LONDON Dec 19 The new British bank being spun
out from Royal Bank of Scotland will shorten its name to
Williams & Glyn as it steps up plans from January for its
RBS is reviving an old banking name for the business it has
been forced to sell by European authorities as a cost of being
bailed out by UK taxpayers in 2008.
The business, which includes 314 branches and is due to
formally split from RBS in 2015, has up to now been called
"Williams & Glyn's", but will now drop the "'s".
"From January, we'll be consistent in referring to Williams
& Glyn, which is more simple and straightforward and also
acknowledges the bank's rich heritage," a spokesman for RBS
The Williams & Glyn network will include 308 branches that
are currently branded RBS in England and Wales and six that are
now NatWest branches in Scotland, and accounts for one in seven
of the group's 2,200 UK branches.
The decision partly reflects the difficulty of using an
apostrophe in branding and website addresses.
The name is derived from Williams & Glyn's Bank, which was
formed in 1969 when RBS merged Glyn, Mills & Co., a bank formed
in 1753 that became well known for financing railways, and
Williams Deacon's Bank, which was formed in London in 1771.
The bank's new chief executive, John Maltby, is due to
formally start in January. He was previously head of commercial
banking at Lloyds and his biggest challenge will be
separating the branches and accounts from RBS and setting up a
new technology platform, after a string of recent IT problems at
RBS raised concern about the robustness of its systems.
Williams & Glyn could be headquartered in Manchester, in
northwest England, although RBS said no decision had been made.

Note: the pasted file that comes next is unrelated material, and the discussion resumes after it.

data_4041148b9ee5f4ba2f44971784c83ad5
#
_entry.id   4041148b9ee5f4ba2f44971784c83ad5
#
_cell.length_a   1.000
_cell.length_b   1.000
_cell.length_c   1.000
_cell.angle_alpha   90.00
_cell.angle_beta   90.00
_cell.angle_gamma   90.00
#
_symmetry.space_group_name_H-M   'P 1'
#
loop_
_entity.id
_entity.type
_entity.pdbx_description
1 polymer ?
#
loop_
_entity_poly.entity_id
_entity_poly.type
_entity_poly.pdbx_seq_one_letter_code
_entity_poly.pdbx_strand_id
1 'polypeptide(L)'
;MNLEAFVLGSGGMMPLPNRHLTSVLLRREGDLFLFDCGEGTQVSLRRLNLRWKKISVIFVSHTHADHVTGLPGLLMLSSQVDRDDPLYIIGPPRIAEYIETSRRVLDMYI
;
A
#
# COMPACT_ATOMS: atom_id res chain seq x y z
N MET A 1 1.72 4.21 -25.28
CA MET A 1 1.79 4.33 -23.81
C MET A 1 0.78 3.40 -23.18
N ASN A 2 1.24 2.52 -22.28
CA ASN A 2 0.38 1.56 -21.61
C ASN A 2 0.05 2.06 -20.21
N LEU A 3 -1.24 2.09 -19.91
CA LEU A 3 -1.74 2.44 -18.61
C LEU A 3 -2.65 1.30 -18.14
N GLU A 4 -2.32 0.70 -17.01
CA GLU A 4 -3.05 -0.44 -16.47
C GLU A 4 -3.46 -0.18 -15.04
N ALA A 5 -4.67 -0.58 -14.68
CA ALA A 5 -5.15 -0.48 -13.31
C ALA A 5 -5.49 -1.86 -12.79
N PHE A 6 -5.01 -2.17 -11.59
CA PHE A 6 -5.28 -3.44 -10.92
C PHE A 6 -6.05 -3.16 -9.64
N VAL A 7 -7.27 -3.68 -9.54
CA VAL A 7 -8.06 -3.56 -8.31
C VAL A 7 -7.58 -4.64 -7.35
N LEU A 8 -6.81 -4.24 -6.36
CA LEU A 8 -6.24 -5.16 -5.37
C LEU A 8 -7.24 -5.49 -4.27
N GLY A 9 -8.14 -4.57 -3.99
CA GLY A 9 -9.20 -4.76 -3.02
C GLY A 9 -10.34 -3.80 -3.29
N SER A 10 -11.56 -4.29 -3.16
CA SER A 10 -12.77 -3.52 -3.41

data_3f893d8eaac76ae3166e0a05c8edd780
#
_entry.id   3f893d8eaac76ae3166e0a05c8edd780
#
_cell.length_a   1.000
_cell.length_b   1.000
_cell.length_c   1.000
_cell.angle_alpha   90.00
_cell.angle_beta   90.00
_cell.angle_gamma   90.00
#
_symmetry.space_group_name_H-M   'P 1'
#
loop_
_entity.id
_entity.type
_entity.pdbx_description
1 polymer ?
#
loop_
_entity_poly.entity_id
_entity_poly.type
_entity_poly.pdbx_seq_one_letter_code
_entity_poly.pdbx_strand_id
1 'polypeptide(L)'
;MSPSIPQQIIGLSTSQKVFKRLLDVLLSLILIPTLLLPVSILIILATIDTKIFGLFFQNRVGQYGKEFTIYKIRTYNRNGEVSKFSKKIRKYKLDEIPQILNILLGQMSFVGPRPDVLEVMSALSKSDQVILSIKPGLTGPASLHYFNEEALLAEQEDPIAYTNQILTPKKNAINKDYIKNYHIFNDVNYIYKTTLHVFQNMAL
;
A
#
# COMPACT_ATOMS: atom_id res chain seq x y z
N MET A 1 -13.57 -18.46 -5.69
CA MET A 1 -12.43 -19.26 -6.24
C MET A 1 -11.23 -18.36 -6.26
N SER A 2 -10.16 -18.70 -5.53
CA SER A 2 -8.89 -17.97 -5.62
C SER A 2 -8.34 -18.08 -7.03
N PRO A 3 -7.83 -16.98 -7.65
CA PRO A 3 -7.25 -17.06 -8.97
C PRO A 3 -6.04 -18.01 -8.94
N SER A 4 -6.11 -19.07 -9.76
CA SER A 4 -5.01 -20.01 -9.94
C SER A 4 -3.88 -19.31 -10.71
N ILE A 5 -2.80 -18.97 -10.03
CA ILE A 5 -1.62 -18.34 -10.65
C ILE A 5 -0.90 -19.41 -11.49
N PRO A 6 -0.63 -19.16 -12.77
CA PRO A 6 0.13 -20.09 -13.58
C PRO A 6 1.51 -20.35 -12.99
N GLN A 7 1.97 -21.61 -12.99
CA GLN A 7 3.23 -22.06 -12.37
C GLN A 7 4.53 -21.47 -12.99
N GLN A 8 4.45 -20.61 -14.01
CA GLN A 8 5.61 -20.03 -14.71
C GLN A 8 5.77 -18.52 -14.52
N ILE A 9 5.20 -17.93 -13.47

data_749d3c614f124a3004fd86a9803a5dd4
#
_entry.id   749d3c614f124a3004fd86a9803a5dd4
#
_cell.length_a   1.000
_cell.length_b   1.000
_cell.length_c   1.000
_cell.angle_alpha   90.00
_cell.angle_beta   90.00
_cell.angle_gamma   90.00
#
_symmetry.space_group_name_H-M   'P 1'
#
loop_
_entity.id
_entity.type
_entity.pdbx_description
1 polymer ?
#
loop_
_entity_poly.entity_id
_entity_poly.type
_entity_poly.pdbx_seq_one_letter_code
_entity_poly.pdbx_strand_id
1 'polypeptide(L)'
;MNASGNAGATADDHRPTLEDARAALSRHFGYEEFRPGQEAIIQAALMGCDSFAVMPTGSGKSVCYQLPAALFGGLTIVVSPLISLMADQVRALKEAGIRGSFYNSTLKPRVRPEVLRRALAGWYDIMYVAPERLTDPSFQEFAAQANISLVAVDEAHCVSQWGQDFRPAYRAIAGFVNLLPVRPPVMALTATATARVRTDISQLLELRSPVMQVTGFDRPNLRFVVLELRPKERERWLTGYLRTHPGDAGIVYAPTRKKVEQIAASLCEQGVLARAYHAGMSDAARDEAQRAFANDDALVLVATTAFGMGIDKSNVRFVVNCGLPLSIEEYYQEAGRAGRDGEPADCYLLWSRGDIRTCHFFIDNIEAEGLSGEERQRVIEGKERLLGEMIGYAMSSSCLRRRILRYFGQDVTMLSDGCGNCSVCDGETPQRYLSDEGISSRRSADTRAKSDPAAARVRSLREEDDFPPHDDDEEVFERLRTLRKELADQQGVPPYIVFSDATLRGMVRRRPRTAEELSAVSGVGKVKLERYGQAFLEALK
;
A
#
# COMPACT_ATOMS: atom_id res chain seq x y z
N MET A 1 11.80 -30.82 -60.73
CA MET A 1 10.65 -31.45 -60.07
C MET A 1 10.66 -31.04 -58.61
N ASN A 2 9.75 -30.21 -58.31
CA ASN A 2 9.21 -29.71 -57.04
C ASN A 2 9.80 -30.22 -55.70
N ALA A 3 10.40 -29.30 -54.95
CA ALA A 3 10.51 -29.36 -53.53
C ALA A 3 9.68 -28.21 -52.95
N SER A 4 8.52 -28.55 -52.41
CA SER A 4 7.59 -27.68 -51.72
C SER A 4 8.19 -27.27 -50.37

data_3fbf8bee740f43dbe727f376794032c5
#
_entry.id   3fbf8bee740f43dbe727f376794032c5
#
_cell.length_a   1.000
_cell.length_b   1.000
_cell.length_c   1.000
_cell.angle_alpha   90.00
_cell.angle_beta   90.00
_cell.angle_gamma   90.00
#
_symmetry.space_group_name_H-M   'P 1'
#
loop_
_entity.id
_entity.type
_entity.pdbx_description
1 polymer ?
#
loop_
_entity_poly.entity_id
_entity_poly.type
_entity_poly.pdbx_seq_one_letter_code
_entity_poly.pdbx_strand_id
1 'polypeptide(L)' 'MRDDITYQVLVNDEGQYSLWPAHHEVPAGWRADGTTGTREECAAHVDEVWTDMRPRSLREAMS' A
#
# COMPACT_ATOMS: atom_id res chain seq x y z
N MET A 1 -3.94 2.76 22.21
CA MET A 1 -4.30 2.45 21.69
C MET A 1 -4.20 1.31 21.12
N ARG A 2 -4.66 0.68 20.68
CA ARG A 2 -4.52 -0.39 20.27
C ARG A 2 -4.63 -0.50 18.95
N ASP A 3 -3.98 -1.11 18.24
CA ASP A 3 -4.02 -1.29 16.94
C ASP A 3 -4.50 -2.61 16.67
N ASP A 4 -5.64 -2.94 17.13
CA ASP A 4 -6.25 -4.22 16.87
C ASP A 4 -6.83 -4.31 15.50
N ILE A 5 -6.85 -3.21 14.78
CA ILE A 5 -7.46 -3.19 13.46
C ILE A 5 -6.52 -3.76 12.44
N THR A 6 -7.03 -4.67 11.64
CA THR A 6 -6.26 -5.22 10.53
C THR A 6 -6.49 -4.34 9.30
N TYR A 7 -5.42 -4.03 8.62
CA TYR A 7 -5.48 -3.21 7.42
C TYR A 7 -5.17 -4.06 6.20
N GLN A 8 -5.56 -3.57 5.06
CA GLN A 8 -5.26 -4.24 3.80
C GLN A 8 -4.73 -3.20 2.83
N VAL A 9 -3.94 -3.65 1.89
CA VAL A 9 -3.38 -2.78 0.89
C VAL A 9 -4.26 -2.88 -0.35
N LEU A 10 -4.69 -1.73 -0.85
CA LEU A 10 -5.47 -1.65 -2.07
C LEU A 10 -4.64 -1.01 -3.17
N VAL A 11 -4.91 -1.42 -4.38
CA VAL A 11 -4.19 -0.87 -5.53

It will have big operations in Manchester, London and
Edinburgh and senior jobs have been advertised as potentially
based in any of the cities.
Williams & Glyn is expected to be a "challenger" to the
existing big four names on Britain's high street, with a
particular strength in small business banking, where it has
about 5 percent of the UK market.
It has nearly 1.7 million customers and employs around 4,500
people, which RBS said is likely to rise to 6,000 in the future.
RBS in September agreed to sell up to 49 percent of the
business to a consortium of investors led by U.S. private equity
firm Corsair for 600 million pounds.
The investors also include The Church of England, which said
it expects the bank to operate to high ethical standards after a
series of scandals across Britain's banks.
RBS, which is 82 percent owned by the UK government, is
expected to run the business separately before it is floated,
possibly in 2016. This week it said Rory Cullinan will oversee
the separation and flotation on its side.
Lloyds was also ordered by the European Commission to sell
630 branches. It has revived the TSB name and plans to float it
as a "challenger" bank next year.